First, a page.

Sounds pretty spot on to me. I finally gave up a few months ago with my all Microsoft ecosystem. As an example, I got tired of waiting for a whole home audio solution that was always "coming soon". The day I gave up, I went out and bought several chrome cast audio receiver's, and in the span of a couple of hours, have the music system I have wanted for a while. Problem is, I had to switch to android to do it and ended up breaking the whole Microsoft ecosystem I had built and enjoyed which sucks.

I get it, business is where the money is, so that's where Microsoft is focusing. I can't blame them. However, if they don't find some sort of success on the consumer side, Windows risks becoming a simple "launcher" (like how some perceive the iPhone, ironic huh?) so I can get to my services from Apple and Google.

I agree. With each new batch of students that moves through my classroom each year, MS is losing more and more valuable consumer awareness. Those young people will grow more and more accustomed to using iDevices and Android devices since MS was overrun by tablets in the education market. They have a huge hill to climb.

You have read to much of Jason Wards fantasy novels :-)

WARM is necesary to be able to put out simple, low cost, easy to use tablets, 2-in-1s, laptops. Most people want something with a web browser, netflix and causal gaming that are easy to use also for light office work, that needs no boot time and have a working time that at least  is enought for a full day.

CShell is necessary for the small devices of WARM type easyly be connected to a large screen (your TV) and handle the the transfer from a 8 inch screen in tablett mode to an 55 inch screen in either desktop mode or xbox mode. No need to  fit and phone into that formula. CShell is needed for the ubiscius computing that are follow your steps and appearing on the screen or device that you are at the moment.

Continuum is what I can see more of an user experiance experiment to see if the users accept to bring a dock withem to get the mobile ubisius user experiance or if we have to what until we have an working wireless solution. I would say that both continuum and dex failed in that as most people do not want to tog around and extra dock to be able to connect to the nearest screen.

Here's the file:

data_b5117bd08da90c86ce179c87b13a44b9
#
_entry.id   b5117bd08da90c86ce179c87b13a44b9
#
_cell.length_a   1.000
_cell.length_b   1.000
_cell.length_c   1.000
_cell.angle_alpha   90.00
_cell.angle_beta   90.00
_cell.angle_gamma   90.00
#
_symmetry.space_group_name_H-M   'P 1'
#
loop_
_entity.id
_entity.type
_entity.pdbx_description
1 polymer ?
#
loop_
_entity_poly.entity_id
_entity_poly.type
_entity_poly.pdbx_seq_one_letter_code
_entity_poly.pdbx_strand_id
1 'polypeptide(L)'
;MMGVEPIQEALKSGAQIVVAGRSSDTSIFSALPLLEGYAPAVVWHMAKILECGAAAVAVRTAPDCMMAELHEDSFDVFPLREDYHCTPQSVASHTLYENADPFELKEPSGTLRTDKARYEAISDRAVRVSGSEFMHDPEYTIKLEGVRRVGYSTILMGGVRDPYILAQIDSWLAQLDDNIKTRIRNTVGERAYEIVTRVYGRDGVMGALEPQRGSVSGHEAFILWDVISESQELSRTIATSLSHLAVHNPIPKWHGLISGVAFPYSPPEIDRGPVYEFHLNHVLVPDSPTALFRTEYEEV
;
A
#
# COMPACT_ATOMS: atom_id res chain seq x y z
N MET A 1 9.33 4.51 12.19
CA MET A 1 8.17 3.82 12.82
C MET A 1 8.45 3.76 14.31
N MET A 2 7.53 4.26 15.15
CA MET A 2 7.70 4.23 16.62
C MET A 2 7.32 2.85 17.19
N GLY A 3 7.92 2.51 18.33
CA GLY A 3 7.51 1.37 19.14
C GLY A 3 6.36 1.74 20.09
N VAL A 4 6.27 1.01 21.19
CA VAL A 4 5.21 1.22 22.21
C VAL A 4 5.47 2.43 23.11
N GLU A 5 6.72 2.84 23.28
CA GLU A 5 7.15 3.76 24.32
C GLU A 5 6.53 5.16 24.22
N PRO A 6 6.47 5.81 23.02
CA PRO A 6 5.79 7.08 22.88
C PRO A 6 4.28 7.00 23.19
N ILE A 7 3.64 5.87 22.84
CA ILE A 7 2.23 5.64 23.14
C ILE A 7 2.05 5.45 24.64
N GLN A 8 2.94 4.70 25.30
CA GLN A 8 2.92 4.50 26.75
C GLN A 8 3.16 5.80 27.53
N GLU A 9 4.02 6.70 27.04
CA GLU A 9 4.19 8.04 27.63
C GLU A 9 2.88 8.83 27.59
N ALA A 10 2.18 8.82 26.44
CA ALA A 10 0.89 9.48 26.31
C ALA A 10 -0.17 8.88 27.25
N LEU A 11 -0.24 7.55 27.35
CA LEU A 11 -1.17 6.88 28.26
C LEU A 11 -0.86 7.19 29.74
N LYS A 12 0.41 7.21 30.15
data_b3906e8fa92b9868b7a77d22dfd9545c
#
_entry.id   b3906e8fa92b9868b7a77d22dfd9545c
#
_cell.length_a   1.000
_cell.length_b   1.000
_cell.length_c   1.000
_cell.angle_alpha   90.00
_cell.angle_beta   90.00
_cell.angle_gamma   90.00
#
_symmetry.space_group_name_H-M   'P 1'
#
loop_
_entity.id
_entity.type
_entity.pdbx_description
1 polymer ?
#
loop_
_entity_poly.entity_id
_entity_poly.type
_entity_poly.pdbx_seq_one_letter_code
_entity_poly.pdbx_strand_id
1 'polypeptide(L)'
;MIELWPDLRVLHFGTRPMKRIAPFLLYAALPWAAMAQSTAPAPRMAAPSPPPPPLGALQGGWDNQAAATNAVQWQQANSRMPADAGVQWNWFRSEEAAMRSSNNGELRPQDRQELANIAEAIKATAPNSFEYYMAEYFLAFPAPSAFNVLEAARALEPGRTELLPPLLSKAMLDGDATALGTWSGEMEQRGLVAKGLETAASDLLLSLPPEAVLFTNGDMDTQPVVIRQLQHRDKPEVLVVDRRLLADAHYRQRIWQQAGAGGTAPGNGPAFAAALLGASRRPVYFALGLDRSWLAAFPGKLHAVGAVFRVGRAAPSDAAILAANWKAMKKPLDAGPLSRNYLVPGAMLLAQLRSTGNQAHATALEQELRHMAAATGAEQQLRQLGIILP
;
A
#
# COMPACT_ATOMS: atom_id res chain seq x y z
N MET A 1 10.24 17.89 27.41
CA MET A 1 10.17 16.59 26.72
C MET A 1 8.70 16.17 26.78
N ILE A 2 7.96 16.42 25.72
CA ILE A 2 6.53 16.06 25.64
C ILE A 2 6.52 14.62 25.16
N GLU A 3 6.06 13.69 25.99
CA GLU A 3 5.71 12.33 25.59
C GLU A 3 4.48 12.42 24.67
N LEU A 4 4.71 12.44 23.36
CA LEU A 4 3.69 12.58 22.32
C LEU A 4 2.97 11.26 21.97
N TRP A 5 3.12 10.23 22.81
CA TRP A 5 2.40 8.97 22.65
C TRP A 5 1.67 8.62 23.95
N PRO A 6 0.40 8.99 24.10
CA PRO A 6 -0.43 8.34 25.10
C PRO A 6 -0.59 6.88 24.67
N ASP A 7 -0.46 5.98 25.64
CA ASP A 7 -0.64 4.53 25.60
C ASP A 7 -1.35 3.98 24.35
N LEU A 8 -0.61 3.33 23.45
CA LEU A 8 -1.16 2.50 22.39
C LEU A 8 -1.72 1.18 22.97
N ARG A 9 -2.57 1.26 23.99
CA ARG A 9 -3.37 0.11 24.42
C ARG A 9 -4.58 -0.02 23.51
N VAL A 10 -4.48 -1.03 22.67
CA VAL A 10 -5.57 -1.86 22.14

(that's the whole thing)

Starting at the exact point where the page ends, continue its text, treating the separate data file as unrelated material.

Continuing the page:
third party Emulators would be worse performance than native emulion.  They should reintroduce the Android Bridge.. But it should be true bridge with some method of eventually converting the app to full uwp over time like the Win32 bridge does.  Some say it is a bad idea and it would be doom for windows mobile, but you have to look at the realities of the situation.  1. Windows mobile is already mostly dead.  So there is very little to lose in the first place.  2. Best case scenerio is people use your app platform (UWP) on your OS, next best would be 3rd party app platform (Android, iOS) on your OS, third best would be your app platform (Xamarin) on 3rd party OS.  Worst case scenario is 3rd party app platform on 3rd party OS.  Seems like MS has chosen to skip a whole lott of good options to get where they are now. 

Users want to use at work what they use at home. The more fun something is to use at home, the more they want it to bring to work. You say it with the iPad. The first versions could only do basic ****, but even then everyone wanted to struggle at work with an iPad. They don't care if a Windows pc can do more. Users want simple stuff. Life is, and jobs are complicated enough.

Microsoft themselves are sure trying to attract a consumer. It's their on the ground, retail team that is failing miserably. I've been to 3 MSFT stores now (including one on 5th ave) and sales team in all 3 were clearly bored and not interested in their own products. You go into Apple and immediately greeted by an Apple employee, MSFT sales team don't even know how to great people. Retail is everything when it comes to attracting consumers.

Spoken about deploying the application today. Seems they failed to make it deployable in schools as it would have to be installed per user on login, slowing down the experience. How do they get this wrong?

It could be dangerous for them to focus and rest too much on the success of their cloud and Office business. Also: people WANT consumer products from them. With all their money and knowledge it's even irresponsible not to offer any health products anymore while the digital natives become older and would love to use technology to help in this regard.

Burnout 3: Takedown and Tetris Worlds/Star Wars Clone Wars. I mean come on the second one was a launch title!!

I think that if they lose all the consumers at the end they are going to lose also the enterprise. Because new consumers are not familiar with ms technology. So the cost for enterprise to familiarize them is going to be great.

I thought Windows Central is geared towards the windows community. This news totally unnecessary on this channel!!

Not going to name the doezen or so but one killer is an remote app for my sony tv. When the kids loose the remote I could use my andriod. no app for windows.....that alone almost made me go andriod.

"is there a big downside to buying the i7 vs i5 noise-wise if you spend 95% of your time using Office apps"

I'd say it's negligible. You really don't hear the i7 fan unless doing prolonged CPU-intensive tasks. Sure, it can get a tad warmer, but these are very quiet machines. Now, if you do a 15-30 minutes stress test at 100% CPU the i7's fan will roar, but it's still quite tame compared to most modern laptops.